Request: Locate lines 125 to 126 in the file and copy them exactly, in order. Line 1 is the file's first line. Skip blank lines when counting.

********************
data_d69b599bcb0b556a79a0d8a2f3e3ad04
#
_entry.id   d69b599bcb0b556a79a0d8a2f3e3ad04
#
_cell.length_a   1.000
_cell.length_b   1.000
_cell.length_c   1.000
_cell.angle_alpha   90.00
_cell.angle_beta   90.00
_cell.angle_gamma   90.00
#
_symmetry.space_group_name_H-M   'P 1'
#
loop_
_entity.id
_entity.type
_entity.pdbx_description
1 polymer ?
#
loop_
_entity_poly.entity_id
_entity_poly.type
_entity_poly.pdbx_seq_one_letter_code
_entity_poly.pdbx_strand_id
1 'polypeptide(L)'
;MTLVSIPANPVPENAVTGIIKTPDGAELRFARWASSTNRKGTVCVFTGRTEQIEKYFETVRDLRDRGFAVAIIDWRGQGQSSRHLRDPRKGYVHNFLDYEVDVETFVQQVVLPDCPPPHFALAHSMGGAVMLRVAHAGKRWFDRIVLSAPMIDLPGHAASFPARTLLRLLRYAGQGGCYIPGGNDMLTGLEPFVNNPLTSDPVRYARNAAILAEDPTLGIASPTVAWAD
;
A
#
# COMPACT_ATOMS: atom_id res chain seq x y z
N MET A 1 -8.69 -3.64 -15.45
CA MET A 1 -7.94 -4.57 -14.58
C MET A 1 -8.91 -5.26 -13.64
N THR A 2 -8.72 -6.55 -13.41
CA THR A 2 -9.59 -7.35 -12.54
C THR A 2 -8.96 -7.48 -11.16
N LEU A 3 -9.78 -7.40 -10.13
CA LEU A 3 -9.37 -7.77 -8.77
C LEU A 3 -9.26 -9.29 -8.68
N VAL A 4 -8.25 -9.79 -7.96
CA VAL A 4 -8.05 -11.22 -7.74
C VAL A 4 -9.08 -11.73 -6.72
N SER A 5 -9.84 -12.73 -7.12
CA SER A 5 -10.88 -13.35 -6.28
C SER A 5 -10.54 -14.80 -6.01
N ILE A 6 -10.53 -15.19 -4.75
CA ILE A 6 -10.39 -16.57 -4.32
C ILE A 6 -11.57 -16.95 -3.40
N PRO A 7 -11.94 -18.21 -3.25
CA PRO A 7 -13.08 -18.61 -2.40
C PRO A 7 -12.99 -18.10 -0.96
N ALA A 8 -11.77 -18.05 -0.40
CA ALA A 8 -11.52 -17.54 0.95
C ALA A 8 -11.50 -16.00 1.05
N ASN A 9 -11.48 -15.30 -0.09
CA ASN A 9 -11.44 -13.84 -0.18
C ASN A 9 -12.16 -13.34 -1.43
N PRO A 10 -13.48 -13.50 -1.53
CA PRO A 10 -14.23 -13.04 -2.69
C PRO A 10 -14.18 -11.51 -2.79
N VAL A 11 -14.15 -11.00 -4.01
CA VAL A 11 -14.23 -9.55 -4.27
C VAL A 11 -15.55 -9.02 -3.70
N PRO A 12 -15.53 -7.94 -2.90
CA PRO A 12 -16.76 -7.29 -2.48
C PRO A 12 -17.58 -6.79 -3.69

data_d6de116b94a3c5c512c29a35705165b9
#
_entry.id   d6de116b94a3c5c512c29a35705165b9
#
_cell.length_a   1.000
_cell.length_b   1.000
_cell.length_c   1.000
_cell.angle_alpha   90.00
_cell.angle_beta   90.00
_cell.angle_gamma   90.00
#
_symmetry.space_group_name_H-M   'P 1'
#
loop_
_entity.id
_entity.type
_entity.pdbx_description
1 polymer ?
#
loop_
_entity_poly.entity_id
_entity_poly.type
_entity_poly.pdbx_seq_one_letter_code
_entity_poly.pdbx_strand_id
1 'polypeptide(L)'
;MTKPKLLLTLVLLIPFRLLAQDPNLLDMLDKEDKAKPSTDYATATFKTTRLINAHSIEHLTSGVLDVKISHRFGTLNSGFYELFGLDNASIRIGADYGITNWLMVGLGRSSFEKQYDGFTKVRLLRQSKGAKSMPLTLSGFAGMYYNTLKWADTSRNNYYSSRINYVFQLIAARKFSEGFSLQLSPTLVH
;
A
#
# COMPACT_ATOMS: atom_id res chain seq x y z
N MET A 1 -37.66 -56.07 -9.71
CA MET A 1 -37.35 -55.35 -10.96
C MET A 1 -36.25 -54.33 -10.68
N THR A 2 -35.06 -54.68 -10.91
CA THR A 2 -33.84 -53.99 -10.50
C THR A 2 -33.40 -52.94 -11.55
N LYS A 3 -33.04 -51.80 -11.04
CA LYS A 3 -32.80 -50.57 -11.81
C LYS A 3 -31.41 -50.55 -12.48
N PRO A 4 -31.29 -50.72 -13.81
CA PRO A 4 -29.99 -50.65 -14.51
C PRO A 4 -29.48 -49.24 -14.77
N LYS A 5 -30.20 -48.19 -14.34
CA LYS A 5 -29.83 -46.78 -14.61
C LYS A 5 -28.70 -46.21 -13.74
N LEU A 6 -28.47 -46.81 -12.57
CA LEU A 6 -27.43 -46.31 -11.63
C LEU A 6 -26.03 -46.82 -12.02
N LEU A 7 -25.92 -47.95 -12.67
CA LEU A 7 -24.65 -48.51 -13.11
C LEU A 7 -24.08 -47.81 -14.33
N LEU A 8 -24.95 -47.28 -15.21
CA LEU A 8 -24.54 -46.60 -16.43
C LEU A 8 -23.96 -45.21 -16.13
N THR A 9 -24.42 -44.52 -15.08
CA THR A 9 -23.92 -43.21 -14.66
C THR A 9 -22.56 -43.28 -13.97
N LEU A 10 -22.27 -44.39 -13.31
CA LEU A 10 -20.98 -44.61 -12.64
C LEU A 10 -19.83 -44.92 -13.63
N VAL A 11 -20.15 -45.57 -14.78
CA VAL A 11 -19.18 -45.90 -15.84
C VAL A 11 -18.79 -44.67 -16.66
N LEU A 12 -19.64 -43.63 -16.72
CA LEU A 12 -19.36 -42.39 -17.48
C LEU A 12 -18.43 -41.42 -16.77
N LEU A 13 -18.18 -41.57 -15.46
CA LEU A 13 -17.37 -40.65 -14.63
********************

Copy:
CA LEU A 10 -20.98 -44.61 -12.64
C LEU A 10 -19.83 -44.92 -13.63